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The Candid Life of Meena Dave Kindle Edition
A woman embarks on an unexpected journey into her past in an engrossing novel about identity, family secrets, and rediscovering the need to belong.
Meena Dave is a photojournalist and a nomad. She has no family, no permanent address, and no long-term attachments, preferring to observe the world at a distance through the lens of her camera. But Meena’s solitary life is turned upside down when she unexpectedly inherits an apartment in a Victorian brownstone in historic Back Bay, Boston.
Though Meena’s impulse is to sell it and keep moving, she decides to use her journalistic instinct to follow the story that landed her in the home of a stranger. It’s a mystery that comes with a series of hidden clues, a trio of meddling Indian aunties, and a handsome next-door neighbor. For Meena it’s a chance for newfound friendships, community, and culture she never thought possible. And a window into her past she never expected.
Now as everything unknown to Meena comes into focus, she must reconcile who she wants to be with who she really is.
“A thoroughly entertaining rendition of one woman’s search for belonging.” —Kirkus Reviews
“Full of lively characters who will win readers’ hearts and keep them thinking long after the book is finished, this book is a genuine, charming debut. Long-buried secrets and a journey of self-discovery will keep the pages turning.” —Booklist
“Namrata Patel’s debut is a delightful exploration of identity, community, and growth. I was drawn into Meena Dave’s captivating journey from the first pages and was rooting for her until the end. This poignant and witty story is perfect for book clubs!” —Saumya Dave, author of Well-Behaved Indian Women
From the Publisher
Journalistic curiosity piqued, Meena decides to follow the story that landed her in a stranger’s apartment. It’s a mystery that comes with nosy aunties, a strikingly handsome neighbor, and a connection to her past that shocks her. Meena might have a chance to truly understand where she comes from. As she unravels not only the clues of her apartment but also her origins, Meena learns how to make the perfect chai, embrace friendships she never saw coming, and confront her own need to run as soon as the going gets good.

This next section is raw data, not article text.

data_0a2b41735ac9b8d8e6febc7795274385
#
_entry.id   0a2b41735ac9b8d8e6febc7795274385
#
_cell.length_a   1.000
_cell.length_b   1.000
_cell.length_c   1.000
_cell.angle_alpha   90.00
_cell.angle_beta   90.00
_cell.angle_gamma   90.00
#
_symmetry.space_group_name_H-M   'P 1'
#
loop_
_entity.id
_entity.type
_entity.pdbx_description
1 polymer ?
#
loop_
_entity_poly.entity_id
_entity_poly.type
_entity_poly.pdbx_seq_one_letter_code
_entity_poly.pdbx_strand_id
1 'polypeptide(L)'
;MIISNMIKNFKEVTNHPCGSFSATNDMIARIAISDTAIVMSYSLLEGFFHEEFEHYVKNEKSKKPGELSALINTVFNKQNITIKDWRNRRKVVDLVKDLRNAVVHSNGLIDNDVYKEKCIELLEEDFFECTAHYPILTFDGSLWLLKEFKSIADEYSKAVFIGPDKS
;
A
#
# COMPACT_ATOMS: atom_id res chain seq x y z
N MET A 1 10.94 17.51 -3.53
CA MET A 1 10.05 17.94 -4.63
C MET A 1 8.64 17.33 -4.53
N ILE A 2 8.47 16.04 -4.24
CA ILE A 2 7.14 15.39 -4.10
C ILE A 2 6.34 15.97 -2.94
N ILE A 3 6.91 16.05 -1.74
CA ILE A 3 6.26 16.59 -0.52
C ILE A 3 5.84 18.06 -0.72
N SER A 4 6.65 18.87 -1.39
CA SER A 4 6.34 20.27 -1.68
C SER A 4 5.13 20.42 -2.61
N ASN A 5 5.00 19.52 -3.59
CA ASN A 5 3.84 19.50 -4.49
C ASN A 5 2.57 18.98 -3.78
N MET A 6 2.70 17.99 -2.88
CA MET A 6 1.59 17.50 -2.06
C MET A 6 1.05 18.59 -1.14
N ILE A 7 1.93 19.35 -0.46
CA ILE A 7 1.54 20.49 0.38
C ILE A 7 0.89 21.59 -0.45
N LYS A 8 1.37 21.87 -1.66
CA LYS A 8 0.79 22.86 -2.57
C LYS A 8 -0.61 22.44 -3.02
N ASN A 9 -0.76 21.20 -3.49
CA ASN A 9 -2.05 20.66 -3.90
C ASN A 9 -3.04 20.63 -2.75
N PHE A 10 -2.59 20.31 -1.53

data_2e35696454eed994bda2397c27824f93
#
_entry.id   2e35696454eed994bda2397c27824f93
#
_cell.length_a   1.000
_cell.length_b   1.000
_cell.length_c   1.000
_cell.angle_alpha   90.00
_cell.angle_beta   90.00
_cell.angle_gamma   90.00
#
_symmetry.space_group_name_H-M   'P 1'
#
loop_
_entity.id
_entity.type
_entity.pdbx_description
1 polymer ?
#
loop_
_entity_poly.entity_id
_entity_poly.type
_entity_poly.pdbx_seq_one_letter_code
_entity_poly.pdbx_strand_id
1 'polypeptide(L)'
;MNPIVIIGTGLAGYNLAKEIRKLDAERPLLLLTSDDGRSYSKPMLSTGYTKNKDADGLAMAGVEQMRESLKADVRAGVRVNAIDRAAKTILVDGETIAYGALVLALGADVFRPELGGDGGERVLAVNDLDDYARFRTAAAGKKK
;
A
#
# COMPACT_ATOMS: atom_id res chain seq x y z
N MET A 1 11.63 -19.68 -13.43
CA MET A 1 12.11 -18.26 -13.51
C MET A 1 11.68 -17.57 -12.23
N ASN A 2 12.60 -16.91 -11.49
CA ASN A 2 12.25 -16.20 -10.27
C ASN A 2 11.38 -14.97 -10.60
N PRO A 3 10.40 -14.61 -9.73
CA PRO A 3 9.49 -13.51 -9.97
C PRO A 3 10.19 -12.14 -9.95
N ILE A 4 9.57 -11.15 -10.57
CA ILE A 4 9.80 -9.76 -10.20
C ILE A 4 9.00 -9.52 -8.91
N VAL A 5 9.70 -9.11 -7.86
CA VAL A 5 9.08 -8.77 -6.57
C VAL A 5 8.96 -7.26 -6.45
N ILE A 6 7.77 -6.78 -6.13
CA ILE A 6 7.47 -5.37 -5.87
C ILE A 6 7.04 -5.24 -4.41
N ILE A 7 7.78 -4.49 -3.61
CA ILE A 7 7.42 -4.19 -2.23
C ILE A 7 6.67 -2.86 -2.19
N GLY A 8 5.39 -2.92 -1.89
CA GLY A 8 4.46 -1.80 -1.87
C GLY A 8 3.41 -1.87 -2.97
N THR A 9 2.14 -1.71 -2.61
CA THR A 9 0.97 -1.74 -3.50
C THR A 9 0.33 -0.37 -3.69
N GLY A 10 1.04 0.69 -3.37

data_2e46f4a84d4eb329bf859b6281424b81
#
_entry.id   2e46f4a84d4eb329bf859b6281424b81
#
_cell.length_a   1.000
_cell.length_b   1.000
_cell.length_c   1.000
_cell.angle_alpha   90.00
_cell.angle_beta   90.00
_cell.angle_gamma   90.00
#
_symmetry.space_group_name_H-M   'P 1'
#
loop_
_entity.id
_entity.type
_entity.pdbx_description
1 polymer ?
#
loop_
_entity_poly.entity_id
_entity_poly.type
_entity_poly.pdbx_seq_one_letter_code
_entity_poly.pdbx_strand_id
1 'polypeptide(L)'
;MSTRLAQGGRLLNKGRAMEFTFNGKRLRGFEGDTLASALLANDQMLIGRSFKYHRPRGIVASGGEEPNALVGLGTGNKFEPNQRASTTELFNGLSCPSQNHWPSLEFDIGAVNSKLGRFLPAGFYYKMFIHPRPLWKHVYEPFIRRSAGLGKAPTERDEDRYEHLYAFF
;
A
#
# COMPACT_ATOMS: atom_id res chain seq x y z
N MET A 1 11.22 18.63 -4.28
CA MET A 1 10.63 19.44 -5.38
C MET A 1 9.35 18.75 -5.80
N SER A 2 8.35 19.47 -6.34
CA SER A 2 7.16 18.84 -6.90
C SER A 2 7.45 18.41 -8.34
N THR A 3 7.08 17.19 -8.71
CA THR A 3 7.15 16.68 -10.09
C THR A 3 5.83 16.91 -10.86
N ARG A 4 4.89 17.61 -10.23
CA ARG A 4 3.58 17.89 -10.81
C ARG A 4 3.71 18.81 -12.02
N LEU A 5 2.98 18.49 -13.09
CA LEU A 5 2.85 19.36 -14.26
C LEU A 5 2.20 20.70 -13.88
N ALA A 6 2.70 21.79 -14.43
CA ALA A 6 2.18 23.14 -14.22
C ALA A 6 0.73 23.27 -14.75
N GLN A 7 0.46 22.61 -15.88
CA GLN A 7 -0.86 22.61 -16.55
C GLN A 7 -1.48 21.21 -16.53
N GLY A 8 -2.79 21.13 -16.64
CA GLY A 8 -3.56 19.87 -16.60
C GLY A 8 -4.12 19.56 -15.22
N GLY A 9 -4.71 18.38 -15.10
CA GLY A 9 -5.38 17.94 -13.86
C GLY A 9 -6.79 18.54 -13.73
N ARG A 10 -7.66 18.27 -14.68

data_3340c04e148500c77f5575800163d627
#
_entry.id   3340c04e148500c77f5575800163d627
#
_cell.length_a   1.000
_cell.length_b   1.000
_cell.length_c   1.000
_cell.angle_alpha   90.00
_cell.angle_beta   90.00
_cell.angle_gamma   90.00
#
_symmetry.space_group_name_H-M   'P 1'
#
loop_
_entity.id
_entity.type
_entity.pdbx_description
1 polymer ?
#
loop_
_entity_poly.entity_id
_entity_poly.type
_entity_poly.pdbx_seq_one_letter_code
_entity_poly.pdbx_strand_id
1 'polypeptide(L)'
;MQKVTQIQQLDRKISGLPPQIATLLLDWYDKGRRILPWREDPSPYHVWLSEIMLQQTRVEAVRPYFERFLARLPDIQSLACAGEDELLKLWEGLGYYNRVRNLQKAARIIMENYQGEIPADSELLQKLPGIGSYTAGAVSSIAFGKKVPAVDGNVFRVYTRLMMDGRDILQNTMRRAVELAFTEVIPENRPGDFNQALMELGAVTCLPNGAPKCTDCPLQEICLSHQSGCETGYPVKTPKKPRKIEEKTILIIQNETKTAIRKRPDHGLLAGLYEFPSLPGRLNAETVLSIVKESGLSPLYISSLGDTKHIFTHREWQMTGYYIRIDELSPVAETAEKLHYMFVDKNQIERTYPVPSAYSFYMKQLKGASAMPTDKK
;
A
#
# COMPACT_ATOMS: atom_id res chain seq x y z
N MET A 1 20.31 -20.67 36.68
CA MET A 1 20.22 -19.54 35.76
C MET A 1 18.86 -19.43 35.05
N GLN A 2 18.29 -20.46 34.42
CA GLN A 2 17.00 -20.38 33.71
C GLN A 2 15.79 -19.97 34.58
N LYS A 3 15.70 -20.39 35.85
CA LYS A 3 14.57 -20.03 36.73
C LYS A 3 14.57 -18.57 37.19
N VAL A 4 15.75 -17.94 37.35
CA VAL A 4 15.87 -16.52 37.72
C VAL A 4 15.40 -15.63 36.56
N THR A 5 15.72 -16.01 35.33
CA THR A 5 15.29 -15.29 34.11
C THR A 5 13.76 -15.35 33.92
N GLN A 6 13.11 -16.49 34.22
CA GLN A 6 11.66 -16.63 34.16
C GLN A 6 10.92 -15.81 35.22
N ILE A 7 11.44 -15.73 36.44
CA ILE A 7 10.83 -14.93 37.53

The Candid Life of Meena Dave stole my heart. Namrata Patel brings a much-needed voice into women’s fiction with culture, friendship, families lost and found, and a second chance at finding home.
—Megha Parekh, Editor
- ASIN : B09K7J47Y8
- Publisher : Lake Union Publishing (1 Jun. 2022)
- Language : English
- File size : 4416 KB
- Text-to-Speech : Enabled
- Screen Reader : Supported
- Enhanced typesetting : Enabled
- X-Ray : Enabled
- Word Wise : Enabled
- Print length : 312 pages
- Best Sellers Rank: 3,885 in Kindle Store (See Top 100 in Kindle Store)
- Customer reviews:
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International photojournalist Meena has no family. She knows she was adopted but her adopted parents were killed when she was 16. She has no fixed abode and no commitments. She rolls around the world like human tumbleweed. The gift of the apartment in the so-called 'Engineers house' is one she wasn't looking for and doesn't think she wants. Suddenly from being entirely free and easy, she's got a cute neighbour with a dog and a bunch of Indian 'aunties' all wanting to interfere in her life. And then there are the mysterious notes from Neha, the woman who left her the legacy, who is trying to guide her to long forgotten answers.
It's a pleasant if none too taxing read. Nobody will be too surprised by what happens and the plot of an independent person realising it might be time to slow down will not be unfamiliar. I liked it but I will probably have forgotten it a week from now.
When Meena Davis inherits an old property in Boston, her life suddenly has roots. Previously untethered by family, career, or personal responsibility, she suddenly finds herself examining life from a different perspective, and with that comes a desire to understand what defines her as a person…
This is another book where the main character’s life is changed by a property inheritance and, to be honest, that’s a plot device that I’m getting a little tired of. That said, this is a solid debut novel. It’s an easy, undemanding read, but I liked Meena’s character, and felt her search for self-identity was well, if somewhat sentimentally, portrayed.
Overall: Easy-reading, but its use of predictable plot devices in an attempt to elicit an emotive response didn’t quite work for me.
For me, the story line was predictable, with an ending that left me feeling unfulfilled! In some ways I salute Namrata for the ending, for not following the norm.
At times I just wanted to accelerate the story pace.
Despite having said the above - I read it to the end and recommend it!